Food and Nutrition

  • India is highly vulnerable to desertification. Desertification not only leads to loss of biodiversity but can also negatively affect food production leading to poverty, hunger, economic instability, competition for scarce land and water resources and migration. What is desertification? It is a form...
    aarti kelkar kh...posted 1 month 1 week agoread more
  • “The recent scare due to the detection of formalin-laced fish across Goa, Kerala, Assam, Manipur, Nagaland and Meghalaya points to a link between water quality and food safety. Fish traders find it cost-effective to use formalin, a carcinogen, instead of ice to prevent the decomposition of fish du...
    Amita Bhaduriposted 1 month 2 weeks agoread more
  • All districts but three in Bihar experience drought While lakes overflow in Mumbai and Kerala gets 22 percent excess rain, Bihar stares at a drought. With a 48 percent rain deficit, as many as 35 out of 38 districts in Bihar are experiencing drought. The only districts to have received average rain...
    swatiposted 2 months 3 days agoread more
  • India could address its water, food security by replacing rice cultivation: Study  According to a new study, India can reduce its irrigation water use to one third by replacing the water-intensive rice crop with less water-intensive cereals like maize, finger millet, pearl millet and sorghum. ...
    swatiposted 2 months 2 weeks agoread more
  • A study by the World Bank indicates that due to rising temperatures and changing monsoon rainfall patterns from climate change, India’s gross domestic product (GDP) may dip by 2.8 percent (amounting to $1177.8 billion) by 2050. The living standards of nearly half the country’s population will ge...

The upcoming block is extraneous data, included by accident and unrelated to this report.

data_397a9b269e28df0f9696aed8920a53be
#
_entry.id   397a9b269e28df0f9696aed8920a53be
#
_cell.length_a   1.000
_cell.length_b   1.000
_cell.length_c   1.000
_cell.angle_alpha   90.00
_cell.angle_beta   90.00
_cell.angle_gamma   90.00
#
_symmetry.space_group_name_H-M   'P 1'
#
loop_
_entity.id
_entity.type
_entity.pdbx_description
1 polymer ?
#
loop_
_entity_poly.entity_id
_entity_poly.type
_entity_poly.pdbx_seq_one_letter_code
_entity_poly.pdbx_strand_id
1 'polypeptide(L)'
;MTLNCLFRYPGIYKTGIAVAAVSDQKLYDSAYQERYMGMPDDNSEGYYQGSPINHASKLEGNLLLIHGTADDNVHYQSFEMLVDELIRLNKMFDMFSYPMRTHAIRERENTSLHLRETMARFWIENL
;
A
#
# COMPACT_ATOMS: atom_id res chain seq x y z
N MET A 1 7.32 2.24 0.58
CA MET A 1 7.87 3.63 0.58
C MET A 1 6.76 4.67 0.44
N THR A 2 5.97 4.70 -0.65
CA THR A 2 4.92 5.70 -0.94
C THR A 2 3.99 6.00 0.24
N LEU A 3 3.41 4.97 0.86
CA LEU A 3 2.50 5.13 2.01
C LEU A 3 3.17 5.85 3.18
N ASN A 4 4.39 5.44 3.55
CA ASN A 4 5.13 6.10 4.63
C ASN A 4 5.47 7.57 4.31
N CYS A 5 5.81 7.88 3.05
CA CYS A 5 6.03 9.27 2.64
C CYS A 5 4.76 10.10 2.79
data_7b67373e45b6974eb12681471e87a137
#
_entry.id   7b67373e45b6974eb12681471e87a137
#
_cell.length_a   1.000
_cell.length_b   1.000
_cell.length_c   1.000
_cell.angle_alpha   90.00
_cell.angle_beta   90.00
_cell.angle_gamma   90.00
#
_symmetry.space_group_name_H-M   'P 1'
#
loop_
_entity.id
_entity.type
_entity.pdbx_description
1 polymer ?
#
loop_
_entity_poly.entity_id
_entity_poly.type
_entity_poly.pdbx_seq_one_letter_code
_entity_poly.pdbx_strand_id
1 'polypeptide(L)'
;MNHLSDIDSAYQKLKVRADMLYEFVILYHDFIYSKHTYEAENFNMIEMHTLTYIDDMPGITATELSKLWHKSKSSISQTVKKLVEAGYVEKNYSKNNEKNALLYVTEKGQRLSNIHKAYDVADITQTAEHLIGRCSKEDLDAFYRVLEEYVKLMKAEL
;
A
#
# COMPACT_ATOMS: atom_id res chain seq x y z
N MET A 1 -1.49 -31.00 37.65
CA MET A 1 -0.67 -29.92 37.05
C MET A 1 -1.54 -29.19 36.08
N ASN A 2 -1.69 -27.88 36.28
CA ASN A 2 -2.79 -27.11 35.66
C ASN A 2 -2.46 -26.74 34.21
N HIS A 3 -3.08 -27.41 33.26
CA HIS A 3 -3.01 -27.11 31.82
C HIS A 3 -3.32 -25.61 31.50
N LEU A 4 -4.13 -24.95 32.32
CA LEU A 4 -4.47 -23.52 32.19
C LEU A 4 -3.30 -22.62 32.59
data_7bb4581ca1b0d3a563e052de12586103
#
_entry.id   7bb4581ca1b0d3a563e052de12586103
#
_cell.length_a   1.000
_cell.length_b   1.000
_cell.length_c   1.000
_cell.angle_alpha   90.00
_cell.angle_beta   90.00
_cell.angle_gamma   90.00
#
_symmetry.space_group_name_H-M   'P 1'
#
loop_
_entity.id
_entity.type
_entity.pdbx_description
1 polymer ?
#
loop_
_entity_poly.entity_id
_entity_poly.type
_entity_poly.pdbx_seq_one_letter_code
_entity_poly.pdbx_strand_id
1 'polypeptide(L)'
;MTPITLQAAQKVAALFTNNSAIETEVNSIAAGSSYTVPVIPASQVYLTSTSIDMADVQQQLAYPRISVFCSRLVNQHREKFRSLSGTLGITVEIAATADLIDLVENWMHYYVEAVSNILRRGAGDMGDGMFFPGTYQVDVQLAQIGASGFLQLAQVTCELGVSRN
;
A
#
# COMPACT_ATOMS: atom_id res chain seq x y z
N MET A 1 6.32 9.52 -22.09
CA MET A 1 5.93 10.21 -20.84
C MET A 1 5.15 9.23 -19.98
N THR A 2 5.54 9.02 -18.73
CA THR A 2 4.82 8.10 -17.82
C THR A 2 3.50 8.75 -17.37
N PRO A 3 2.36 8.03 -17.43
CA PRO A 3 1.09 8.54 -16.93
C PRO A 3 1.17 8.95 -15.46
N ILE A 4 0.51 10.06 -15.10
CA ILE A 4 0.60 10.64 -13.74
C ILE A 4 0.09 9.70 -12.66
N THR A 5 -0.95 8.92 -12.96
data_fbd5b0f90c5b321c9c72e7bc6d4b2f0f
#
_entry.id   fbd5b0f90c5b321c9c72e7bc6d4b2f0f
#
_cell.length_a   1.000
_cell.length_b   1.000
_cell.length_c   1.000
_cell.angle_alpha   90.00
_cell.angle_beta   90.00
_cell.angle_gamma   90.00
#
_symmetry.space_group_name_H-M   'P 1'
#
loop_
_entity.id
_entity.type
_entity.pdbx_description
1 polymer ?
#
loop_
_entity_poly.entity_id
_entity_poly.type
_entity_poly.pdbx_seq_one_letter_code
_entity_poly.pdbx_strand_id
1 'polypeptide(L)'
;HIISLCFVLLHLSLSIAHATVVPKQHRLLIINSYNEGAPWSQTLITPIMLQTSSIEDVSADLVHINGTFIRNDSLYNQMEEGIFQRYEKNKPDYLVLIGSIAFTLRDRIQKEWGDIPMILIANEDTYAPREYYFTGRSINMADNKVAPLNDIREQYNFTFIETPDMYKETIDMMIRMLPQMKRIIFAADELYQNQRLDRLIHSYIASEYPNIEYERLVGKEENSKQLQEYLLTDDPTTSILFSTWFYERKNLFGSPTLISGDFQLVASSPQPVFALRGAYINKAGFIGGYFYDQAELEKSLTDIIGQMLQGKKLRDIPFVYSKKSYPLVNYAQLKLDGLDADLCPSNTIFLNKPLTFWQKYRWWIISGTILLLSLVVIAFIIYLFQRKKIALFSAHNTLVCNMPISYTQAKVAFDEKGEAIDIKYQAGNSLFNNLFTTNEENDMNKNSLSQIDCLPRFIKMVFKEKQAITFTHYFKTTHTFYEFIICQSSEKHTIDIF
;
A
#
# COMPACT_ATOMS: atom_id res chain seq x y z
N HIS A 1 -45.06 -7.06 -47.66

Amita Bhaduriposted 2 months 3 weeks agoread more
  • Srinagar's prime tourist attraction, Dal Lake, is no more the scenic beauty it used to be. It's turning into an eyesore, thanks to sewage discharge and weed growth. A paper titled Water Quality assessments of Dal Lake, Jammu & Kashmir published in the International Journal of Scientific And Engi...
    arathiposted 4 months 1 week agoread more
  • Fluorosis continues to be a regional issue in Telangana to this day, even decades after the first cases were discovered in Nalgonda in 1937. More than three lakh people in the district are affected with skeletal and dental fluorosis, a stigma that has stuck for generations. Excessive fluor...
    Amita Bhaduriposted 5 months 1 week agoread more
  • In 2010, nine-year-old Kailash from Miyati village, Jhabua developed symptoms of skeletal fluorosis. Fluorosis, which affects millions of people in India, is a health issue caused due to high fluoride content in drinking water. Skeletal fluorosis is marked by deformed bones. It affected all aspects ...
    Amita Bhaduriposted 5 months 2 weeks agoread more
  • The beautiful city of Kolkata had another first to its credit when the much anticipated floating market was inaugurated on January 24 by the chief minister of West Bengal, Mamata Banerjee. Modelled like Bangkok’s floating market, it is set up at a whopping cost of around Rs 10 crore by the Kolkata...
    arathiposted 7 months 2 weeks agoread more
  • Pitidri is a nondescript village that dots the rainshadow area of Purulia district in West Bengal. Droughts are common here even when the area is endowed with above average rainfall of over 1300 mm a year. Until some time ago, Urmila Mahato, a 42-year-old farmer from Pitidri had been struggling to e...
    Amita Bhaduriposted 8 months 5 days agoread more
  • Alternative Futures: India Unshackled is a riveting new book that brings together scenarios of an India that is politically and socially egalitarian, radically democratic, economically sustainable and equitable, and socio-culturally diverse and harmonious. Edited by KJ Joy and Ashish Kothari, w...
    priyadposted 8 months 6 days agoread more